Locked and Loaded: HIV Reservoir Marker Could Help Target, Eliminate Dormant Virus

Marker helps differentiate dormant HIV-infected cells from their health counterpart cells.

Investigators have discovered an HIV reservoir marker that allows them to distinguish between dormant HIV-infected cells and healthy cells.

One of the largest obstacles in developing an HIV cure is the ability of the virus to hide in reservoir pools to evade antiretroviral therapy (ART) and the immune system response.

The first step in eliminating the dormant virus is differentiating between the infected reservoir cells and their healthy counterparts.

In a study published in Nature, investigators identified a marker of reservoir cells: a protein that is only present on the surface of infected cells.

For the study, the investigators used an in vitro model of HIV-infected quiescent CD4 T cells. They found a gene expression signature of 103 upregulated genes that are specific for latently infected cells, including genes for 16 transmembrane proteins.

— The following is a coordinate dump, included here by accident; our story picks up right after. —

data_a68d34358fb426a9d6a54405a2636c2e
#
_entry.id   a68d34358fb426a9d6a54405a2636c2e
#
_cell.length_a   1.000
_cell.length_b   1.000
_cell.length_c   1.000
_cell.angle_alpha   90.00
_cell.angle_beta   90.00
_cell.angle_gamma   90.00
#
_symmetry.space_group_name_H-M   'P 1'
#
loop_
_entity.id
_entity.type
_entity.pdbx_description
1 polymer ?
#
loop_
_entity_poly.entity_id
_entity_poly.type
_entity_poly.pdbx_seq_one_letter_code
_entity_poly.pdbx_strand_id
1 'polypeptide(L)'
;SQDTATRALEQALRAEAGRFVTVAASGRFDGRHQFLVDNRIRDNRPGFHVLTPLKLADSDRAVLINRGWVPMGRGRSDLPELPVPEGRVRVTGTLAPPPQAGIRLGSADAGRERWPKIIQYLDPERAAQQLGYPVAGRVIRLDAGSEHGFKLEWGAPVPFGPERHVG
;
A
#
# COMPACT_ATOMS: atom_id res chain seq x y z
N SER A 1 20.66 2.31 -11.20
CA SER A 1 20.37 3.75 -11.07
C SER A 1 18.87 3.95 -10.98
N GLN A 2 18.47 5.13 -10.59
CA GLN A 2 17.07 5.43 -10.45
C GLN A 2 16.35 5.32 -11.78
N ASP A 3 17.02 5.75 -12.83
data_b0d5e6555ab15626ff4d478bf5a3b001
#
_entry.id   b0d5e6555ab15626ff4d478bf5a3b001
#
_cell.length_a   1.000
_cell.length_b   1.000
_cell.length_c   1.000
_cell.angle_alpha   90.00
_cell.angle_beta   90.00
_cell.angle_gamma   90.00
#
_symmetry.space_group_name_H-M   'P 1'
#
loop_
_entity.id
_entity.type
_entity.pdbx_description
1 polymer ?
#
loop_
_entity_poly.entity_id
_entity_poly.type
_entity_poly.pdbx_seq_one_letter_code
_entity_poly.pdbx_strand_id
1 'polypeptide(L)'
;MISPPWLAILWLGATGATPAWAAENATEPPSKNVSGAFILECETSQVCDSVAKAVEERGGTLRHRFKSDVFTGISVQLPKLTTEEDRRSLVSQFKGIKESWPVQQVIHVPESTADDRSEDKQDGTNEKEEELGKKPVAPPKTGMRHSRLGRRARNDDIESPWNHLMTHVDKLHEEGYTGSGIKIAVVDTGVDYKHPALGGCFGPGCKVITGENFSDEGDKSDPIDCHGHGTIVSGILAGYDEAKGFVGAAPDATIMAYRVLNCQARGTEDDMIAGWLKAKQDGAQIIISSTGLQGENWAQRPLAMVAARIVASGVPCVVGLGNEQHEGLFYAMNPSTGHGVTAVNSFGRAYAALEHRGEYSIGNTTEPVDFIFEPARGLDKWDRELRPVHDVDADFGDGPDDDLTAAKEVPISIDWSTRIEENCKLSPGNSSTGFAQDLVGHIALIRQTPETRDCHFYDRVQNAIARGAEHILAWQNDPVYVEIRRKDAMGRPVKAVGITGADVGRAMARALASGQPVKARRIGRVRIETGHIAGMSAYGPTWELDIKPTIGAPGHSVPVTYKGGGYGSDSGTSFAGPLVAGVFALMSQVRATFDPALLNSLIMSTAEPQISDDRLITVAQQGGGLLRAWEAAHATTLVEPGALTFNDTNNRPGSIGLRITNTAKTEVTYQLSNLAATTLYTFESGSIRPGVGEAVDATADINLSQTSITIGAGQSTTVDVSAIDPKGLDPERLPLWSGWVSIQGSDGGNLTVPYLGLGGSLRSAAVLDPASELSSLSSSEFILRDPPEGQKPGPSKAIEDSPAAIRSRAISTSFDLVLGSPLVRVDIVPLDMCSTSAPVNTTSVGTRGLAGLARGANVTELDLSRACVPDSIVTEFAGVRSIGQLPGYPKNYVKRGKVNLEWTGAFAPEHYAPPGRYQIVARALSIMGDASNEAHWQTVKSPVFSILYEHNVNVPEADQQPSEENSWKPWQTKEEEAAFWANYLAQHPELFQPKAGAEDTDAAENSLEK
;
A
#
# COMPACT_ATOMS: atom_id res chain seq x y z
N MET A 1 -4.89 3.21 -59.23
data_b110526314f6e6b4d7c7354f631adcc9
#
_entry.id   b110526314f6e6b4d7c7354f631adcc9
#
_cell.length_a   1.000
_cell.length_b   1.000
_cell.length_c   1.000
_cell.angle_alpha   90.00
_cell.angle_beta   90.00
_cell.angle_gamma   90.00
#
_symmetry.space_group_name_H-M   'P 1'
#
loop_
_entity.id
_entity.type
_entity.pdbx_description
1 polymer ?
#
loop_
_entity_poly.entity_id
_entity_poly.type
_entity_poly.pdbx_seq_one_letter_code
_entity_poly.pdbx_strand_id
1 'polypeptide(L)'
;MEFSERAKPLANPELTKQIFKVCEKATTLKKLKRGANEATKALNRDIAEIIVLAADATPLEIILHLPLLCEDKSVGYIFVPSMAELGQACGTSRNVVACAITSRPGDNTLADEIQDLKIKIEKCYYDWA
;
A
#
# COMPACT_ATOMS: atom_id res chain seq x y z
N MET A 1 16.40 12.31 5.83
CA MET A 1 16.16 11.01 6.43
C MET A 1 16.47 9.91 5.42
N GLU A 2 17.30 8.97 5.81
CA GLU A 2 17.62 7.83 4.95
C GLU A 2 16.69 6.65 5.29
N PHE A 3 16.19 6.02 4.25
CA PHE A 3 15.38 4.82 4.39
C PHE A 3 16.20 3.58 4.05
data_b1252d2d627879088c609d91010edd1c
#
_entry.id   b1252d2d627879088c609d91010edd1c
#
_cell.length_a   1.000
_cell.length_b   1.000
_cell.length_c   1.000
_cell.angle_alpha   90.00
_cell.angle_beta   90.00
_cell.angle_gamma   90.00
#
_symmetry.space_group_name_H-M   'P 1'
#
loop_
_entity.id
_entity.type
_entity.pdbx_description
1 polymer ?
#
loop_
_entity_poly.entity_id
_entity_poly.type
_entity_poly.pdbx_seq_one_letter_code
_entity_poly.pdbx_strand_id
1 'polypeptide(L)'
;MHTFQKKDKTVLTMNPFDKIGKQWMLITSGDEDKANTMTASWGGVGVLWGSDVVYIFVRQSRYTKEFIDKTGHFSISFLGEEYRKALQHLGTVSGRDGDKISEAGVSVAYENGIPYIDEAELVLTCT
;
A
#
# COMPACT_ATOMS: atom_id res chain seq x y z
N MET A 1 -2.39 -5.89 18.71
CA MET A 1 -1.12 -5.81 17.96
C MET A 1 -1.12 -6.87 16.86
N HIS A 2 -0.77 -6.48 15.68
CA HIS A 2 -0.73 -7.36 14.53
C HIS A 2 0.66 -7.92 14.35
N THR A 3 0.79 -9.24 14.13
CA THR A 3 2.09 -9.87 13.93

The CD32a protein was only present on the surface of the infected cells, meeting the criteria of a reservoir cell marker.

To confirm the findings, investigators used blood samples obtained from HIV-positive patients receiving suppressive ART. They identified a subpopulation of 0.012% of CD4 T cells that expressed CD32a, and host up to 3 copies of HIV DNA per cell.

The CD32a+ reservoir was highly enriched in inducible replication-competent proviruses and can be predominant in some of the patients.

“Our discovery that CD32a+ lymphocytes represent the elusive HIV-1 reservoir may lead to insights that will facilitate the specific targeting and elimination of this reservoir,” the authors wrote.

A patent owned by CNRS (Délégation Paris Michel-Ange) has been filed for the diagnostic and therapeutic use of the identified marker.